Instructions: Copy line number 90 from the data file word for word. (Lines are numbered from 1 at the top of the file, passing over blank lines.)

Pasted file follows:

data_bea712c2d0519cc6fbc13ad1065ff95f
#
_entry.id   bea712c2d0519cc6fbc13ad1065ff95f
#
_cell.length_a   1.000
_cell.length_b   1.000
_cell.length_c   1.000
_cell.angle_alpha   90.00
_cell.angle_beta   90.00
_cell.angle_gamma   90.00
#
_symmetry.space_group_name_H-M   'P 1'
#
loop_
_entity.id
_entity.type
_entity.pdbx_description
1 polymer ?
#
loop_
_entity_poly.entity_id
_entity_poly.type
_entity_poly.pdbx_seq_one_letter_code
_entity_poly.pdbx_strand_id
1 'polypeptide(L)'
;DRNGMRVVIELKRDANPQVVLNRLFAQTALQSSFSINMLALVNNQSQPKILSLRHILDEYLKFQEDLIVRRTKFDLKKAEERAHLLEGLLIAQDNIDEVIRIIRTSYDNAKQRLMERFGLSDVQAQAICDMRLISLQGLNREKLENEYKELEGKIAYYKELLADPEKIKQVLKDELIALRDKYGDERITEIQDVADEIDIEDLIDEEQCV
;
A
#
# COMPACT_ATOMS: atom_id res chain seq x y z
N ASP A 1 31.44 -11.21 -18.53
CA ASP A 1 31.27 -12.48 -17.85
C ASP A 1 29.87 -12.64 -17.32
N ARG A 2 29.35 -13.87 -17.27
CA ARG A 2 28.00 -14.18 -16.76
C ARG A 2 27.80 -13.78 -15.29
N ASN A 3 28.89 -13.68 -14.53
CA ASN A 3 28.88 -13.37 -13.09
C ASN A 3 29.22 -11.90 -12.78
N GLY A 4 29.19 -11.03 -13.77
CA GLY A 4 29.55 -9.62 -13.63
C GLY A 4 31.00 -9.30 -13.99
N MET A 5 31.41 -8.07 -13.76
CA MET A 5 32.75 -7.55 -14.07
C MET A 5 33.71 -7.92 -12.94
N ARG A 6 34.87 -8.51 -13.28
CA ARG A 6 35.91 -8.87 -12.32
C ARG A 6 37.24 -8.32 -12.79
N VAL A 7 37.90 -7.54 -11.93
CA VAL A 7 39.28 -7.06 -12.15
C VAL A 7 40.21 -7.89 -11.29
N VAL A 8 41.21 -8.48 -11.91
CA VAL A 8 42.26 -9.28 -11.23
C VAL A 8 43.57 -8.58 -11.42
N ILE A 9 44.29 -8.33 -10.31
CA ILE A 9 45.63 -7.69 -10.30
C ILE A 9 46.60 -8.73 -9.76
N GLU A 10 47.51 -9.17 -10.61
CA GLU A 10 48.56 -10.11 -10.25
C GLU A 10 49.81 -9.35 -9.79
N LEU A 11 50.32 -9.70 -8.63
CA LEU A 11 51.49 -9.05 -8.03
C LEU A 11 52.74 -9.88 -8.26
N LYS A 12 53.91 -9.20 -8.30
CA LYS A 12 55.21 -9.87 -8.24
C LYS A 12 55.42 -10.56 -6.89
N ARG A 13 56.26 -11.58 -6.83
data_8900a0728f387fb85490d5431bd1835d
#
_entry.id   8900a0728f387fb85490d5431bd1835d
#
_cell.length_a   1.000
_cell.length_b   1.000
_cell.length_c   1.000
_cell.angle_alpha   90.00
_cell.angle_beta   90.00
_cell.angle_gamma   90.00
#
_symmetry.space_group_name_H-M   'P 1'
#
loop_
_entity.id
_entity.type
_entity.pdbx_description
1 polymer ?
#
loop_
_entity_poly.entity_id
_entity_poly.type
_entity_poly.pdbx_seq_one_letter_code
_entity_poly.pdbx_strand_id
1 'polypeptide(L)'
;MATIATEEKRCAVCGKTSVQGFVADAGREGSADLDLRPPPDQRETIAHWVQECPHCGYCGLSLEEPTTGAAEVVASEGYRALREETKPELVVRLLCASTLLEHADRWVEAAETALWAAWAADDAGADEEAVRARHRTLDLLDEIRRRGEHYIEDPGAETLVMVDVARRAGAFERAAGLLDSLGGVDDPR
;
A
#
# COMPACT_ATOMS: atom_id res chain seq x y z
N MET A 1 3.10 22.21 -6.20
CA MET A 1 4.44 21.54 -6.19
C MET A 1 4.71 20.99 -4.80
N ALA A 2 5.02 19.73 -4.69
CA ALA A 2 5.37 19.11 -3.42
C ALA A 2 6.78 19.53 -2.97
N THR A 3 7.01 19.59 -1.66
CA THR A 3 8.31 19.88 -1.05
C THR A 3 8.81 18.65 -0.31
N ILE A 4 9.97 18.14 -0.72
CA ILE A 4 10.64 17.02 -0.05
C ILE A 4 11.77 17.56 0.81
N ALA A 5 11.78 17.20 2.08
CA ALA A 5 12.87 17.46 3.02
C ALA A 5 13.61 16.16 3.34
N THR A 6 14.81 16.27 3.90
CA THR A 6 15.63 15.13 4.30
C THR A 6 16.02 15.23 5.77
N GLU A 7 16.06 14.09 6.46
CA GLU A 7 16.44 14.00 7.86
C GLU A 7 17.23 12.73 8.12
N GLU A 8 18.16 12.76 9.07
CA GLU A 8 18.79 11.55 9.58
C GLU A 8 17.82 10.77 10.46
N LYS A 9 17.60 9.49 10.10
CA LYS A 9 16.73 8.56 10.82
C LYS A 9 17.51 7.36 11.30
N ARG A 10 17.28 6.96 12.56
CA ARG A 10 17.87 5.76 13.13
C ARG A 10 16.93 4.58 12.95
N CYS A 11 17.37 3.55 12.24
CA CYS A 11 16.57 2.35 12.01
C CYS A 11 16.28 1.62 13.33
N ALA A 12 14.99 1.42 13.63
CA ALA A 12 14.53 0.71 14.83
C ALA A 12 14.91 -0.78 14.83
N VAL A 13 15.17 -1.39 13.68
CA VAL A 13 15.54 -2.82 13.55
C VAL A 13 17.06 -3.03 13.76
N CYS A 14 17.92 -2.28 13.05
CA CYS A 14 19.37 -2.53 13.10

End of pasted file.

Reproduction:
_entity_poly.pdbx_seq_one_letter_code